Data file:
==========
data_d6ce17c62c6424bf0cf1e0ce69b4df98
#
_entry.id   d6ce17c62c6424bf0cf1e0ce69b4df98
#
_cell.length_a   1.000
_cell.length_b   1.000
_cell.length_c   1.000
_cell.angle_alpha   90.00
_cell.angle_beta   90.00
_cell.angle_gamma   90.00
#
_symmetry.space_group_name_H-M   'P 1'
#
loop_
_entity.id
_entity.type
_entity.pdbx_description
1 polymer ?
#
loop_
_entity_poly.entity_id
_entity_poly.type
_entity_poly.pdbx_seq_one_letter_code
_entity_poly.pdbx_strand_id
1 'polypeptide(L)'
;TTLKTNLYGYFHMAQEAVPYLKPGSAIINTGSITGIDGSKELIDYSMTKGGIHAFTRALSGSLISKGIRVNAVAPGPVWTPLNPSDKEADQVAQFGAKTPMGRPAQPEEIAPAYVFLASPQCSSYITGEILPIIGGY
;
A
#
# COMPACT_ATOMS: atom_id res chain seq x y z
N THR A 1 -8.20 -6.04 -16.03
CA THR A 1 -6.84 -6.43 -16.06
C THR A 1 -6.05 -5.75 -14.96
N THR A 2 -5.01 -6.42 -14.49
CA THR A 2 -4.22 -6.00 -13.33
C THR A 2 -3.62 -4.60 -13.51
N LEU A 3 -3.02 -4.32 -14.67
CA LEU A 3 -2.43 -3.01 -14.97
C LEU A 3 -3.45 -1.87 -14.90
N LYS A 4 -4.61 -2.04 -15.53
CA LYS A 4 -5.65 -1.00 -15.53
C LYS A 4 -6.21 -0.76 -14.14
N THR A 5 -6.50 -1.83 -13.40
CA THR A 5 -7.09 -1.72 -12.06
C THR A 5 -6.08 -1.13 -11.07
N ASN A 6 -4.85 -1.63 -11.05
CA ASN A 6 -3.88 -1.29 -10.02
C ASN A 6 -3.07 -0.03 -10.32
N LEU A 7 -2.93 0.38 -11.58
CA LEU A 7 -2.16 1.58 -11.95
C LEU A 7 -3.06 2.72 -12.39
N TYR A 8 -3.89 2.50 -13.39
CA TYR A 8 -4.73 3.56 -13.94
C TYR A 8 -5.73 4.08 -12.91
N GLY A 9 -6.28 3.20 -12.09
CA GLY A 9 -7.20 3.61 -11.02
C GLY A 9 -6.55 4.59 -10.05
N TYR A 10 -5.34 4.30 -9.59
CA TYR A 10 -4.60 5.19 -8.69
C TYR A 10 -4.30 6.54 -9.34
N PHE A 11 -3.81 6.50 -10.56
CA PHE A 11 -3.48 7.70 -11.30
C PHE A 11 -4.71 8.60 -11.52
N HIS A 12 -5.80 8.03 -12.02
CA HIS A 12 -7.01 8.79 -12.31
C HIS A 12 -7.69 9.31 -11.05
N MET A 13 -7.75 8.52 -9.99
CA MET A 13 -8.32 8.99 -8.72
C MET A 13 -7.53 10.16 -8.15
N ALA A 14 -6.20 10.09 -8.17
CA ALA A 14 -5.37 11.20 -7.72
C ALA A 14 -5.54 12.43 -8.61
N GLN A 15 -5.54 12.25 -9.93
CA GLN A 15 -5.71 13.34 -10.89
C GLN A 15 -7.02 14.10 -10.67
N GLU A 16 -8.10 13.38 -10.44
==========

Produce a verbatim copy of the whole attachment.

data_d6ce17c62c6424bf0cf1e0ce69b4df98
#
_entry.id   d6ce17c62c6424bf0cf1e0ce69b4df98
#
_cell.length_a   1.000
_cell.length_b   1.000
_cell.length_c   1.000
_cell.angle_alpha   90.00
_cell.angle_beta   90.00
_cell.angle_gamma   90.00
#
_symmetry.space_group_name_H-M   'P 1'
#
loop_
_entity.id
_entity.type
_entity.pdbx_description
1 polymer ?
#
loop_
_entity_poly.entity_id
_entity_poly.type
_entity_poly.pdbx_seq_one_letter_code
_entity_poly.pdbx_strand_id
1 'polypeptide(L)'
;TTLKTNLYGYFHMAQEAVPYLKPGSAIINTGSITGIDGSKELIDYSMTKGGIHAFTRALSGSLISKGIRVNAVAPGPVWTPLNPSDKEADQVAQFGAKTPMGRPAQPEEIAPAYVFLASPQCSSYITGEILPIIGGY
;
A
#
# COMPACT_ATOMS: atom_id res chain seq x y z
N THR A 1 -8.20 -6.04 -16.03
CA THR A 1 -6.84 -6.43 -16.06
C THR A 1 -6.05 -5.75 -14.96
N THR A 2 -5.01 -6.42 -14.49
CA THR A 2 -4.22 -6.00 -13.33
C THR A 2 -3.62 -4.60 -13.51
N LEU A 3 -3.02 -4.32 -14.67
CA LEU A 3 -2.43 -3.01 -14.97
C LEU A 3 -3.45 -1.87 -14.90
N LYS A 4 -4.61 -2.04 -15.53
CA LYS A 4 -5.65 -1.00 -15.53
C LYS A 4 -6.21 -0.76 -14.14
N THR A 5 -6.50 -1.83 -13.40
CA THR A 5 -7.09 -1.72 -12.06
C THR A 5 -6.08 -1.13 -11.07
N ASN A 6 -4.85 -1.63 -11.05
CA ASN A 6 -3.88 -1.29 -10.02
C ASN A 6 -3.07 -0.03 -10.32
N LEU A 7 -2.93 0.38 -11.58
CA LEU A 7 -2.16 1.58 -11.95
C LEU A 7 -3.06 2.72 -12.39
N TYR A 8 -3.89 2.50 -13.39
CA TYR A 8 -4.73 3.56 -13.94
C TYR A 8 -5.73 4.08 -12.91
N GLY A 9 -6.28 3.20 -12.09
CA GLY A 9 -7.20 3.61 -11.02
C GLY A 9 -6.55 4.59 -10.05
N TYR A 10 -5.34 4.30 -9.59
CA TYR A 10 -4.60 5.19 -8.69
C TYR A 10 -4.30 6.54 -9.34
N PHE A 11 -3.81 6.50 -10.56
CA PHE A 11 -3.48 7.70 -11.30
C PHE A 11 -4.71 8.60 -11.52
N HIS A 12 -5.80 8.03 -12.02
CA HIS A 12 -7.01 8.79 -12.31
C HIS A 12 -7.69 9.31 -11.05
N MET A 13 -7.75 8.52 -9.99
CA MET A 13 -8.32 8.99 -8.72
C MET A 13 -7.53 10.16 -8.15
N ALA A 14 -6.20 10.09 -8.17
CA ALA A 14 -5.37 11.20 -7.72
C ALA A 14 -5.54 12.43 -8.61
N GLN A 15 -5.54 12.25 -9.93
CA GLN A 15 -5.71 13.34 -10.89
C GLN A 15 -7.02 14.10 -10.67
N GLU A 16 -8.10 13.38 -10.44